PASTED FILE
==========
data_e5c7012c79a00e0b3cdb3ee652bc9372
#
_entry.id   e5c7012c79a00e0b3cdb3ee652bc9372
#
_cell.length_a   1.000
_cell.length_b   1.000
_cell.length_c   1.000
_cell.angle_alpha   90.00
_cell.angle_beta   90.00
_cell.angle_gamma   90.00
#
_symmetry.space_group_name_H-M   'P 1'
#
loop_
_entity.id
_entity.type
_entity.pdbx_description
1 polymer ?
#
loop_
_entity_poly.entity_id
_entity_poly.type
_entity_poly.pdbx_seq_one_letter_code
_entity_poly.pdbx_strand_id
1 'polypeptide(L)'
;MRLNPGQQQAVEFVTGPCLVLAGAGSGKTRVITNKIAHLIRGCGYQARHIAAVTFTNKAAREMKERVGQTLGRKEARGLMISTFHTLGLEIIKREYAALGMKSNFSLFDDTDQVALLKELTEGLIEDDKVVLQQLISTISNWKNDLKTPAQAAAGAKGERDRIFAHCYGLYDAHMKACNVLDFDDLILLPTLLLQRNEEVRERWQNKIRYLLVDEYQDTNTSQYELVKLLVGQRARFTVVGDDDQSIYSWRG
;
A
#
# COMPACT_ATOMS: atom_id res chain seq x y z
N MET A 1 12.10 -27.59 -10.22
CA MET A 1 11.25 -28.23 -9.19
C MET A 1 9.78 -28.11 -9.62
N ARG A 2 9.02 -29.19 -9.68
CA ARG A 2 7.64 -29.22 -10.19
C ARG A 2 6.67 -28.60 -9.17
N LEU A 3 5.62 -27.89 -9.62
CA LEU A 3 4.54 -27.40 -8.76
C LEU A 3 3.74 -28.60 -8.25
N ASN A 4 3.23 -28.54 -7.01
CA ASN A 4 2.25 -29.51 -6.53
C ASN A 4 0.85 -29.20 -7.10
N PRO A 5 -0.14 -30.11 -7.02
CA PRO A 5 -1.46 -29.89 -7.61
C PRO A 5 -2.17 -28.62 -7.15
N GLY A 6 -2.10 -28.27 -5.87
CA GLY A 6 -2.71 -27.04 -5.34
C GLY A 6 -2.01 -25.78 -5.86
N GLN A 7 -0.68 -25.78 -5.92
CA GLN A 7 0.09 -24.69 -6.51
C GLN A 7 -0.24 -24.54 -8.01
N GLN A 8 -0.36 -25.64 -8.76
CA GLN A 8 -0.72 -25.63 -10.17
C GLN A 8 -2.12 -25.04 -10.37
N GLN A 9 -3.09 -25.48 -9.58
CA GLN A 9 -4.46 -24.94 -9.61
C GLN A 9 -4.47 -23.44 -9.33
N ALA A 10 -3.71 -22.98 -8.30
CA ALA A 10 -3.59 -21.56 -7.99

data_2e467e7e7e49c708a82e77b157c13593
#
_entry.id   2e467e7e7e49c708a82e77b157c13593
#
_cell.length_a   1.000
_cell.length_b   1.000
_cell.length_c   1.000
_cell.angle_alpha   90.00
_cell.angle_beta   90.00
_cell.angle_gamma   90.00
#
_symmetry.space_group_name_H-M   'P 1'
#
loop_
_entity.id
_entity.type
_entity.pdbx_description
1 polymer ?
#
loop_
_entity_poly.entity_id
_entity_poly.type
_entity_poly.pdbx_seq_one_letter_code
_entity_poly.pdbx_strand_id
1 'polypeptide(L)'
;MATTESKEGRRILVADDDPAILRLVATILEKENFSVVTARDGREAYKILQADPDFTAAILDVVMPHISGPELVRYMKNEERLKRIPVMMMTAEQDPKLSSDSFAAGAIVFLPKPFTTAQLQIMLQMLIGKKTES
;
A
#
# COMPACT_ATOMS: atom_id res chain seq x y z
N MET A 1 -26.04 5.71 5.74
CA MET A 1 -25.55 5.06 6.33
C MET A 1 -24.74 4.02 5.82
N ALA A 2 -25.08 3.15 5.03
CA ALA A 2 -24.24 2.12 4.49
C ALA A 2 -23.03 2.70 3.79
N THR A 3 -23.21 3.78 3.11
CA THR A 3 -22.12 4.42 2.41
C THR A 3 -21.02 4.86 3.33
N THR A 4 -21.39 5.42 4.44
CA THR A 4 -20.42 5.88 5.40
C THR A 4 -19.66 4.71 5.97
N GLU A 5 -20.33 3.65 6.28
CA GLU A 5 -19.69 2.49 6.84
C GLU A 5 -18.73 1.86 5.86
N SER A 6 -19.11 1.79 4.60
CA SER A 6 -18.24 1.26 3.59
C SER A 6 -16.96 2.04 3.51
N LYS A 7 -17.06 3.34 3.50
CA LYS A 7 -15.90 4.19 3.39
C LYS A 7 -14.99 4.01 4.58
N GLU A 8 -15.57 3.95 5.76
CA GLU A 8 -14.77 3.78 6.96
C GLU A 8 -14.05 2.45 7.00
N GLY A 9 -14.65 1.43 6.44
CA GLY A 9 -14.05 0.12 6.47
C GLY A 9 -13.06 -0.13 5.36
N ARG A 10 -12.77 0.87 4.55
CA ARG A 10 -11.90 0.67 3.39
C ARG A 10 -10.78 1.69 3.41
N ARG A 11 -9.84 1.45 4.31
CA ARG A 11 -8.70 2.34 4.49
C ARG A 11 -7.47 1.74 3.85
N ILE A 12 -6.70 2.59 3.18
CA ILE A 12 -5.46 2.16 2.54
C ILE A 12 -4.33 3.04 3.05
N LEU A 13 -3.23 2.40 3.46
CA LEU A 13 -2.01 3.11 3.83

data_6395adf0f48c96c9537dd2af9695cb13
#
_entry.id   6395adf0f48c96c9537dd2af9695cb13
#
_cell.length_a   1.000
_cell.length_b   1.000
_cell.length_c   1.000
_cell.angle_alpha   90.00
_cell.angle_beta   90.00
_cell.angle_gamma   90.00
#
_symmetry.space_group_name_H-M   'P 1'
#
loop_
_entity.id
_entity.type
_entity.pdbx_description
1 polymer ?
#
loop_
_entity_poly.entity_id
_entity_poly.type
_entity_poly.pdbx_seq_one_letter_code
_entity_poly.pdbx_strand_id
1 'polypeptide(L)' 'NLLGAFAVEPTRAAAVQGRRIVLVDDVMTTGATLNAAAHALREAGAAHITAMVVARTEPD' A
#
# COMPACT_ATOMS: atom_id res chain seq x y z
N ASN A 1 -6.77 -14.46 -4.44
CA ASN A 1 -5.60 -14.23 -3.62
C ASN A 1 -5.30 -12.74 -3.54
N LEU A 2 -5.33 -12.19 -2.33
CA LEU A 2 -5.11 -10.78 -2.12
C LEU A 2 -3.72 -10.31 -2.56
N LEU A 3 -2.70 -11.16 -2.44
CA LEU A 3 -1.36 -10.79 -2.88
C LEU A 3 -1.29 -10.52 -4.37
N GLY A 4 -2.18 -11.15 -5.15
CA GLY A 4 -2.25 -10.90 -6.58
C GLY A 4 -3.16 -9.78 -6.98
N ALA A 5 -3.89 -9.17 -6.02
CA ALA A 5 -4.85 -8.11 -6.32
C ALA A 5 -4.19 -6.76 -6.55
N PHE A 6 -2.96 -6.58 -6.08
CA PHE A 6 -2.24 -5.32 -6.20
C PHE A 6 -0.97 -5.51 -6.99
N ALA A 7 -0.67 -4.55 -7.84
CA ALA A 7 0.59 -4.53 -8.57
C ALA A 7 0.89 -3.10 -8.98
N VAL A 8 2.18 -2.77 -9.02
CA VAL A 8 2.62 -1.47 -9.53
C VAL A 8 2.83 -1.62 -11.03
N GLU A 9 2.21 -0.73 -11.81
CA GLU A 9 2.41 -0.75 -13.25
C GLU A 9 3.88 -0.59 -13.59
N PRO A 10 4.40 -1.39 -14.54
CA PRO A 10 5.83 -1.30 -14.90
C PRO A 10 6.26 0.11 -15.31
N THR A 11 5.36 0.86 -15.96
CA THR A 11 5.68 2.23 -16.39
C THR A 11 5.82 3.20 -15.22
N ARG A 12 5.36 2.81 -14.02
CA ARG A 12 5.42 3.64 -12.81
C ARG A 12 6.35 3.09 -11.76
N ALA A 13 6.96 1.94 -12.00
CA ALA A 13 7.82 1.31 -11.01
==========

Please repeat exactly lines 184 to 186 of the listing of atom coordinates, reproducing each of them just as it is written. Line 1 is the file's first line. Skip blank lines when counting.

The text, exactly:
C PRO A 10 6.26 0.11 -15.31
N THR A 11 5.36 0.86 -15.96
CA THR A 11 5.68 2.23 -16.39